I began interviewing scholars and writers on De Vere, then traveled to Italy to film the locations De Vere had visited in 1575-76. I went to the UK, interviewed Sir Derek Jacobi, and filmed at Burghley House, Castle Hedingham, and Westminster Abbey, documenting the connection between Shakespeare’s work and the author’s life. While making the film, I found that the author’s sexuality remains as controversial as the idea that “Will” was a pseudonym. It is my hope that the presentation of the evidence in Nothing is Truer than Truth will inspire others to discover the charismatic, tempestuous, witty, often misunderstood, but truly brilliant writer also known as Edward De Vere.
Nothing Is Truer than Truth premiered on Hulu in 2019. Can you tell us a little about your journey to distribution?
I began the process of seeking distribution early, talking with several decision makers at ITVS, PBS International, WGBH, Oregon Public Broadcasting, KCTS Seattle, the producer of Downton Abbey, American Public Television, and PBS National in Arlington, Virginia. Each of these opportunities to present my project came through connections I had made with individuals in the industry, many of whom I met when making my first film. I submitted to the PBS series Independent Lens and POV, and met with many programmers at various strands of the public TV organization. Ultimately, the way that I found my current distributor was through a series of networking connections.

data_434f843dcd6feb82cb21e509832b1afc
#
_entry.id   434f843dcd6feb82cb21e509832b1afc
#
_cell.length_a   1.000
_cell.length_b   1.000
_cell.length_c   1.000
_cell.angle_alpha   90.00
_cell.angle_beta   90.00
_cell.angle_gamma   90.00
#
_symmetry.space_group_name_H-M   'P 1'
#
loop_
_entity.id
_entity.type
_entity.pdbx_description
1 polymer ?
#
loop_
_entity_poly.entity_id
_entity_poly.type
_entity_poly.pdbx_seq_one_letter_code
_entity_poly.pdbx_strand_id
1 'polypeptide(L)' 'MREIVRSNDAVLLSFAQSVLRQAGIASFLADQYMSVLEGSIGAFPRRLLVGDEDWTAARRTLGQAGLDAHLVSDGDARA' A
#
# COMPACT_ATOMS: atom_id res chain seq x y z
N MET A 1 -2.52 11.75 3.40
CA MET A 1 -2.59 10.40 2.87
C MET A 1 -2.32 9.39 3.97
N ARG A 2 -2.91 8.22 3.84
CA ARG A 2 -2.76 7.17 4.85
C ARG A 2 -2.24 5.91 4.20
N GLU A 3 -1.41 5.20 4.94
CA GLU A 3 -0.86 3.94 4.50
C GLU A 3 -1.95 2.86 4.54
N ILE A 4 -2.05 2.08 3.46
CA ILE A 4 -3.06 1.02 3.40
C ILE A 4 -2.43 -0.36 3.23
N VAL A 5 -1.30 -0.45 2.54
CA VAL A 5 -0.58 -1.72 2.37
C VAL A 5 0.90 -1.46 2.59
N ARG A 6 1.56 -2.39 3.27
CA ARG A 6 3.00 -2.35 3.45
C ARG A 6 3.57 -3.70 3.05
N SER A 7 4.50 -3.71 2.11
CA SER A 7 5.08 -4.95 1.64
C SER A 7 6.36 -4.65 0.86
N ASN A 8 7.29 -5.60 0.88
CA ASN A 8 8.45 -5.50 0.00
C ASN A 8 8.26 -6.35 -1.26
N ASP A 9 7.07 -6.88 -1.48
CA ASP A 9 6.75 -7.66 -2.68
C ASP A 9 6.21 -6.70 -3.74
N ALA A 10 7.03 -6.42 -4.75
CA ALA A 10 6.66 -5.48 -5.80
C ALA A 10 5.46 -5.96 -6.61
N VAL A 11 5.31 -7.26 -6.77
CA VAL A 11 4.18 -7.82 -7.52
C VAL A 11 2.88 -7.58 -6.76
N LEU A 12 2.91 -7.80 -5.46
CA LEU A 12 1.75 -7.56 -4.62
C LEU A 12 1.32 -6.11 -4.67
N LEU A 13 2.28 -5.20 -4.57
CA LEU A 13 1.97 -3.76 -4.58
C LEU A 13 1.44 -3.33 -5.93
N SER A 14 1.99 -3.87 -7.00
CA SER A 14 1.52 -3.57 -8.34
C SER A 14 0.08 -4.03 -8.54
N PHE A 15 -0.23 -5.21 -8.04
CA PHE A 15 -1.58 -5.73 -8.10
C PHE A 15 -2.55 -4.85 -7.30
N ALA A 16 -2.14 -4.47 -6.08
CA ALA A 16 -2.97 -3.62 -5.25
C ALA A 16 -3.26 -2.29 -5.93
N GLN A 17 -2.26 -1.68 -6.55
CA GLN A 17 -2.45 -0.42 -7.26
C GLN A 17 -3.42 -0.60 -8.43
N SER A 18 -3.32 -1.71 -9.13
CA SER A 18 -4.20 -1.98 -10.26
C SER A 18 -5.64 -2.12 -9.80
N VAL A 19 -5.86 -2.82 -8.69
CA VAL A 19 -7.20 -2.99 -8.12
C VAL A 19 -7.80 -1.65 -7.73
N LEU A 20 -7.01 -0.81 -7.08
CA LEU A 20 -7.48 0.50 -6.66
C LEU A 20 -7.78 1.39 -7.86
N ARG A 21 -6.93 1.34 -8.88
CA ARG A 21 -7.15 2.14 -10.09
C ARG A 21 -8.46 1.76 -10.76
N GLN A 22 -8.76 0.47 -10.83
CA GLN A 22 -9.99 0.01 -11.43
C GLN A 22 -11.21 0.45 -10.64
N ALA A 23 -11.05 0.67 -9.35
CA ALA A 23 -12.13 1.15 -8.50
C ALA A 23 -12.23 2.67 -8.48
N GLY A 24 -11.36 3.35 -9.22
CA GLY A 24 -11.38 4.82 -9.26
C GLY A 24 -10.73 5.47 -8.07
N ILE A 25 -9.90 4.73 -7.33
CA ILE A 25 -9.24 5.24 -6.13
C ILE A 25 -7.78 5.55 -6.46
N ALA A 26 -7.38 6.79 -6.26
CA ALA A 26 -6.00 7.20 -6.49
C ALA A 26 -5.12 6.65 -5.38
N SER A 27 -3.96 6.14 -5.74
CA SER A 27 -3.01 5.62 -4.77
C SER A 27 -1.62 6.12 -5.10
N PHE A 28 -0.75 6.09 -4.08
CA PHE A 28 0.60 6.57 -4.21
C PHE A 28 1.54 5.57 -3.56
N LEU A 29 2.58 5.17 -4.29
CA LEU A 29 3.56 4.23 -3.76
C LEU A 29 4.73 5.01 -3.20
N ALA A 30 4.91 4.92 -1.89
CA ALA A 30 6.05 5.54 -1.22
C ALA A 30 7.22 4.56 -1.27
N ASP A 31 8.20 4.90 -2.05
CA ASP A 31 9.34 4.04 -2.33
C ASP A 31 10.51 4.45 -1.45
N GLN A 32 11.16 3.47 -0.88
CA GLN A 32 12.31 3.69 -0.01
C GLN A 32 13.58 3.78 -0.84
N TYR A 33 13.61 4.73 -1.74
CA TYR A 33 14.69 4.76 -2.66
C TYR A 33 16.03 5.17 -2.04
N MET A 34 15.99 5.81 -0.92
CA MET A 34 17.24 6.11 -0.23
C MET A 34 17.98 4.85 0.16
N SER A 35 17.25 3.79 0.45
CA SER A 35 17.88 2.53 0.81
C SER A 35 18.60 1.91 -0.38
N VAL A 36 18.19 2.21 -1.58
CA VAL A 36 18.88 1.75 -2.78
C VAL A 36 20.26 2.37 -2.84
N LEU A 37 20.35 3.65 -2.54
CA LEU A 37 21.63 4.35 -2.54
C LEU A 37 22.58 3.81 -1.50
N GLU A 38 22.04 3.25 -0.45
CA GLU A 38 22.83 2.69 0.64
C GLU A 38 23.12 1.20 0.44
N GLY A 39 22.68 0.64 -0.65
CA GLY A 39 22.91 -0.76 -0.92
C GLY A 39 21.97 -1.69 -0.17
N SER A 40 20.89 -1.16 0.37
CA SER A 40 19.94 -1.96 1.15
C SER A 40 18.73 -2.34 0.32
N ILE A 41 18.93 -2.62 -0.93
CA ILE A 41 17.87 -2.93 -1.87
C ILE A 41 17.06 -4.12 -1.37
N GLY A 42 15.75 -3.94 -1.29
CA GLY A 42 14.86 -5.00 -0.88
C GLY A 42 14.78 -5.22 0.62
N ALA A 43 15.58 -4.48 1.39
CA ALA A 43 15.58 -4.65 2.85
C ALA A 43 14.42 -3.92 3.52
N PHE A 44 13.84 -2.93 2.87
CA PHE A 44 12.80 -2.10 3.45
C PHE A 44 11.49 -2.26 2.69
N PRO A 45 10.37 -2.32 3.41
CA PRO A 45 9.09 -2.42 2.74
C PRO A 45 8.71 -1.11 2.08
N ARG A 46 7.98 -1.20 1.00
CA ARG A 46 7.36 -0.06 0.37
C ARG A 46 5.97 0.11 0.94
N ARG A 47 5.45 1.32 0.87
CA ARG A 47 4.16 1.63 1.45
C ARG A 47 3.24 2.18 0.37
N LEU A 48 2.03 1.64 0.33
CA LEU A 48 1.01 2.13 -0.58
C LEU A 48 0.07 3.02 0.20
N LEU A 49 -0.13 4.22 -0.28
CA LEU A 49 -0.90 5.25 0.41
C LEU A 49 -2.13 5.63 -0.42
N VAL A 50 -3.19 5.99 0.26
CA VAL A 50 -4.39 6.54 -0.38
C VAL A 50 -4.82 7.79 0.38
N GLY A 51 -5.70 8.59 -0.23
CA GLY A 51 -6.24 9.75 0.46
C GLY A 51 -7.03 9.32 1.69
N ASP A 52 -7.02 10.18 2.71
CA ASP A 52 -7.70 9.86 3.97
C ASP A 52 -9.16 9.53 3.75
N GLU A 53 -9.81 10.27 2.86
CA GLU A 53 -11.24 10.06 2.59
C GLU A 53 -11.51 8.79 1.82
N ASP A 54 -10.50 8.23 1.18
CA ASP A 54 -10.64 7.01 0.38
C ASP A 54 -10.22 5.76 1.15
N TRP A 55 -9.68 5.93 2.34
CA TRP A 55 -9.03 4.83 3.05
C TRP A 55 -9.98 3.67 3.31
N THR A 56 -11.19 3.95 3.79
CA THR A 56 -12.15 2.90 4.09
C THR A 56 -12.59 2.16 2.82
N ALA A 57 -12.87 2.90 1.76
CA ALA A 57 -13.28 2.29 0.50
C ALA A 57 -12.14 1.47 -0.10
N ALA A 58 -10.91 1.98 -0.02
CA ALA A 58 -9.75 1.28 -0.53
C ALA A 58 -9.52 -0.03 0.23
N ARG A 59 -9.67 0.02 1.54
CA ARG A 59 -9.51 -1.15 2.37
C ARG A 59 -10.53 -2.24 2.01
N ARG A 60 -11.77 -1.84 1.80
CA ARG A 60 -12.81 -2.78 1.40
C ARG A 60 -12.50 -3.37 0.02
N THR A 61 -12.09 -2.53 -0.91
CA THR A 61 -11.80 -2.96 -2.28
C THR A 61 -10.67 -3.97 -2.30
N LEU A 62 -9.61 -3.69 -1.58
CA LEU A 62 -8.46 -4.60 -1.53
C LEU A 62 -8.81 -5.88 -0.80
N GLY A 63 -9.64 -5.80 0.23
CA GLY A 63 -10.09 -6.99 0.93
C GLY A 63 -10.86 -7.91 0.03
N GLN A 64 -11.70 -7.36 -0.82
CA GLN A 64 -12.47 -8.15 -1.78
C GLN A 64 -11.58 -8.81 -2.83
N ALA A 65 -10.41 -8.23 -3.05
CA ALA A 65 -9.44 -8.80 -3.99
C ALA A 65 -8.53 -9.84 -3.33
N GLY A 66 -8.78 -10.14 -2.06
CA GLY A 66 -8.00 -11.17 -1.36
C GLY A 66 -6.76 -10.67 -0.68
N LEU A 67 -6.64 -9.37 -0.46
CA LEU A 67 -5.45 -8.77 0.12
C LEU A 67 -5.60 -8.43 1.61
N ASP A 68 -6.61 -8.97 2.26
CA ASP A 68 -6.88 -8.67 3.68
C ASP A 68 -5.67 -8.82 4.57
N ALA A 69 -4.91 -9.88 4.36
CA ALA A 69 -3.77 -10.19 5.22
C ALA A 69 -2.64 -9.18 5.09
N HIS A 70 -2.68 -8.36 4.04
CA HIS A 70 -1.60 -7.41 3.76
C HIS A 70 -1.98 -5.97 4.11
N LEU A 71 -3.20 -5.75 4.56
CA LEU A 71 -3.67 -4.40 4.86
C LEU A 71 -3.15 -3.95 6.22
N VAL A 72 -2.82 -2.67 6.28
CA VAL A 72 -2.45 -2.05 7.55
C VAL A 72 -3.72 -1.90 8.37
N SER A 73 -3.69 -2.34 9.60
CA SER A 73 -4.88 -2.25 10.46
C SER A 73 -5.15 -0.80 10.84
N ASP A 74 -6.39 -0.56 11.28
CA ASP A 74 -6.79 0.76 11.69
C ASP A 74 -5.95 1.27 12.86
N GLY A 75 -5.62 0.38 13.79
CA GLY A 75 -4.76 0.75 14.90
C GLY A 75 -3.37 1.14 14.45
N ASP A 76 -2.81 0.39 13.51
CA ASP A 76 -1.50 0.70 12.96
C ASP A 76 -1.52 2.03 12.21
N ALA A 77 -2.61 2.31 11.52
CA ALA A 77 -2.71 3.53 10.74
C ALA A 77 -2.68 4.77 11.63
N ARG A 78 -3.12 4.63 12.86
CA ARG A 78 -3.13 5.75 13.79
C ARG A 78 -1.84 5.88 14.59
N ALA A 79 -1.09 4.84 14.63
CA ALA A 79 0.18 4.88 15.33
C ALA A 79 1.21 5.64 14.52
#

A psychoanalyst and Shakespeare scholar who teaches at Georgetown University and appears in my film invited me to screen a rough cut of the film at his home just outside of Washington, D.C., for a small group of friends. This group became key supporters of the film; one writer/producer gave me some feedback and introduced me to another DC-based producer who had worked with Sir Derek Jacobi, who also appears in my film. I went to Silver Springs, Maryland where Discovery and several other TV companies are headquartered, and met with this accomplished writer and producer. I pitched the project and showed him a trailer. This was the beginning of a very important relationship.